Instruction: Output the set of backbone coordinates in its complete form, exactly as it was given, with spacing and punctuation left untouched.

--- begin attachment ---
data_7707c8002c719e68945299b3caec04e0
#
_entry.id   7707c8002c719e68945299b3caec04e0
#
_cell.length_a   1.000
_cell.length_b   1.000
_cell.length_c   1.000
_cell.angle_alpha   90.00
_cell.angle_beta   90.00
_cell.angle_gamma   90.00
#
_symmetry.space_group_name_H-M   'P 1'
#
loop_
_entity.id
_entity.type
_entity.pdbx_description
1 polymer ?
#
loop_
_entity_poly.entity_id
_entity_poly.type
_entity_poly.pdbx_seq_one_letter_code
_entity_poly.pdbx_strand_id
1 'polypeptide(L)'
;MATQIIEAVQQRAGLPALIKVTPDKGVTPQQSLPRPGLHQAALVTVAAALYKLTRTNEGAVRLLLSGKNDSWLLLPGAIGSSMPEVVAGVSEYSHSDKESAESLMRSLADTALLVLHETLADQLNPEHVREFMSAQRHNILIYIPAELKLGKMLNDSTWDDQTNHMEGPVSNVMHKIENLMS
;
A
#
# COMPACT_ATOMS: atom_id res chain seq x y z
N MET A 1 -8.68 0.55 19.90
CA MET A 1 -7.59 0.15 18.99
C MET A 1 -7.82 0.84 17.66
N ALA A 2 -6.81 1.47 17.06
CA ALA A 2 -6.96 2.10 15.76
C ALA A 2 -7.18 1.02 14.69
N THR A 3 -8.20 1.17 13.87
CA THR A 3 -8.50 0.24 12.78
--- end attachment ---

data_7707c8002c719e68945299b3caec04e0
#
_entry.id   7707c8002c719e68945299b3caec04e0
#
_cell.length_a   1.000
_cell.length_b   1.000
_cell.length_c   1.000
_cell.angle_alpha   90.00
_cell.angle_beta   90.00
_cell.angle_gamma   90.00
#
_symmetry.space_group_name_H-M   'P 1'
#
loop_
_entity.id
_entity.type
_entity.pdbx_description
1 polymer ?
#
loop_
_entity_poly.entity_id
_entity_poly.type
_entity_poly.pdbx_seq_one_letter_code
_entity_poly.pdbx_strand_id
1 'polypeptide(L)'
;MATQIIEAVQQRAGLPALIKVTPDKGVTPQQSLPRPGLHQAALVTVAAALYKLTRTNEGAVRLLLSGKNDSWLLLPGAIGSSMPEVVAGVSEYSHSDKESAESLMRSLADTALLVLHETLADQLNPEHVREFMSAQRHNILIYIPAELKLGKMLNDSTWDDQTNHMEGPVSNVMHKIENLMS
;
A
#
# COMPACT_ATOMS: atom_id res chain seq x y z
N MET A 1 -8.68 0.55 19.90
CA MET A 1 -7.59 0.15 18.99
C MET A 1 -7.82 0.84 17.66
N ALA A 2 -6.81 1.47 17.06
CA ALA A 2 -6.96 2.10 15.76
C ALA A 2 -7.18 1.02 14.69
N THR A 3 -8.20 1.17 13.87
CA THR A 3 -8.50 0.24 12.78